Do you use a sway bar/wt. distribution hitch? - Fiberglass RV


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Old 08-01-2016, 04:06 PM   #1
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Name: Karen
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Do you use a sway bar/wt. distribution hitch?

We are so excited to have a new to us 16' Scamp. It came with a massive eaz lift elite round bar distribution system that feels like it weighs more than the camper! This thing states it is for weight distribution of 14,000lbs MGTWR and weight carrying of MGTWR 6,000lbs. It is so heavy that it was a struggle for me to move just the 2 bars that came with the thing. I feel sure this is way overkill and would like to sell it and get something light weight. Currently, we tow with a Hyundia Sante-Fe 6cyc. Please give me you recommendations. Thanks so much for your patience with this newbie.
Karen
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Old 08-01-2016, 06:26 PM   #2
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DO NOT USE the one you have been given!!!

If you need a WDH it should be rated for a trailer of under 3000lbs and with a tongue weight of less than 300lbs.

The one you have been given is way over the top for the trailer you have which when fully loaded is only going to weigh in at between 2500 and 3000lbs. Tongue weight in the area of 10% of that.

Use a WDH that is over rated for your trailer can damage it - for a fibreglass trailer that would probable result in popped rivets and possible cracks in the fibreglass. Who knows might even result in a bent/cracked frame.

Most folks pulling a 16' fibreglass trailer do not require a WDH of any kind. If your tow vehicle drops down in rear resulting in the head lights of the vehicle pointing up then a WDH is one option for correcting that (there are others - such as adding air bags to the rear of the tug) but it needs to be a MUCH lighter weight one than what you have been given.

On the other hand an anti sway bar on its own is never a bad thing.
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Old 08-01-2016, 06:35 PM   #3
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I donno.
My Pro Series WDH that I bought and had installed at Escape Trailers has been in use for eight years. No sway control. It has high max ratings, but works well. Weights a bunch though.
I got my WDH because the RAV4 ( and probably Santa Fe ) runs mostly in front wheel drive and drives the rear wheels when needed. I didn't get it to level the vehicle, but to transfer weight to the front drive wheels and the trailer wheels.
That's why I reject air bags as a solution. They may get your headlights pointed correctly, but all they do is stiffen the rear suspension. They don't transfer weight.
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Old 08-01-2016, 06:37 PM   #4
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Name: Jack L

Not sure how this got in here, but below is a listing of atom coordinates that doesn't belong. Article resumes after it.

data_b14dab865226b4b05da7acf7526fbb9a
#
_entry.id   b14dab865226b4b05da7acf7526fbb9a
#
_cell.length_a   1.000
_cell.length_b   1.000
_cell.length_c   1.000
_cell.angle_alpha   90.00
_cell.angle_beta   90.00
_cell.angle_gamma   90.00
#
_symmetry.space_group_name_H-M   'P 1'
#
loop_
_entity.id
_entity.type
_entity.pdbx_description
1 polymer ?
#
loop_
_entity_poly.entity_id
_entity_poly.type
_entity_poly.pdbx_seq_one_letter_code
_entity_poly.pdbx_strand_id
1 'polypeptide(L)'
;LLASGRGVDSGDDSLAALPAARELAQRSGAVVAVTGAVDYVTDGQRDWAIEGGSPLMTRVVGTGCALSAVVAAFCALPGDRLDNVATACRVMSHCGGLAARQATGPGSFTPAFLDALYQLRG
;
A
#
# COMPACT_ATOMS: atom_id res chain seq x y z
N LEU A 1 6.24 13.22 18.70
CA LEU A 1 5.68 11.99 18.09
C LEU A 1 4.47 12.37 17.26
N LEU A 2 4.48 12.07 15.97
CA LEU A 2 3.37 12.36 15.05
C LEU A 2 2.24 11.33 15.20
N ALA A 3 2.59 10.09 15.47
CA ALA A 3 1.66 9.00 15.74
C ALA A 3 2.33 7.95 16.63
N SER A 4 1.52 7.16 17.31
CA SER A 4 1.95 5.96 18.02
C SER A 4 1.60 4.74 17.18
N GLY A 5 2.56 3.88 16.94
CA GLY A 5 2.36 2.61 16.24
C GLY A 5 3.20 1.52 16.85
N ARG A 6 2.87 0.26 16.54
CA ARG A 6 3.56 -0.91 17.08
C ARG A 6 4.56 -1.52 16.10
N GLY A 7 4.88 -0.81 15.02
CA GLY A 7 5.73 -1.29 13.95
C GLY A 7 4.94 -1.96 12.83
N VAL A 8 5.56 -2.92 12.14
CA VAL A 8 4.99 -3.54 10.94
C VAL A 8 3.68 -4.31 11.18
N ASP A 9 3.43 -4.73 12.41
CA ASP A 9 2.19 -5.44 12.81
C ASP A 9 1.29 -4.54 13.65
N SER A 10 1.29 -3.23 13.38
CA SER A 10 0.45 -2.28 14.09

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To repeat what Carol said Do not use the one you got with the trailer. It could easily do major damage to the trailer and the SanteFe. You probably do not even need a WDH. Try it without a WDH and see.
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Old 08-01-2016, 08:21 PM   #5
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Name: Steven
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I have a WDH with sway control . I may not absolutely need it but I like the way it tows with it . The weight rating of the trunnion bars need to be matched to your trailer . My WDH will accommodate 600 , 800 , 1000 or 1200 lb trunnion bars. I have the 600 lb trunnion bars. .Going larger accomplishes nothing and could cause damage
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Old 08-01-2016, 08:52 PM   #6
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Quote:
Originally Posted by Glenn Baglo View Post
I donno.
My Pro Series WDH that I bought and had installed at Escape Trailers has been in use for eight years. No sway control. It has high max ratings, but works well. Weights a bunch though.
I got my WDH because the RAV4 ( and probably Santa Fe ) runs mostly in front wheel drive and drives the rear wheels when needed. I didn't get it to level the vehicle, but to transfer weight to the front drive wheels and the trailer wheels.
That's why I reject air bags as a solution. They may get your headlights pointed correctly, but all they do is stiffen the rear suspension. They don't transfer weight.
The bars will usually have something stamped on them stating what tongue weight they are designed to carry. It looks like your WDH hitch is rated for 600lbs tongue weight which may be the lightest they make in the Pro series. The ones that are rated to carry the heavier tongue weights listed get stiffer as the numbers go up.

Your Escape may be fine with having a 600lb bar on it even though your tongue weight is probable far less than than that but if I am not mistaken the frame on the Escape is a bit larger/stronger than the one found on Scamps? Is it not? Not to mention the tongue weight is going to be a bit higher on your Escape than the OP's 16' Scamp which is mostly likely around 250lbs.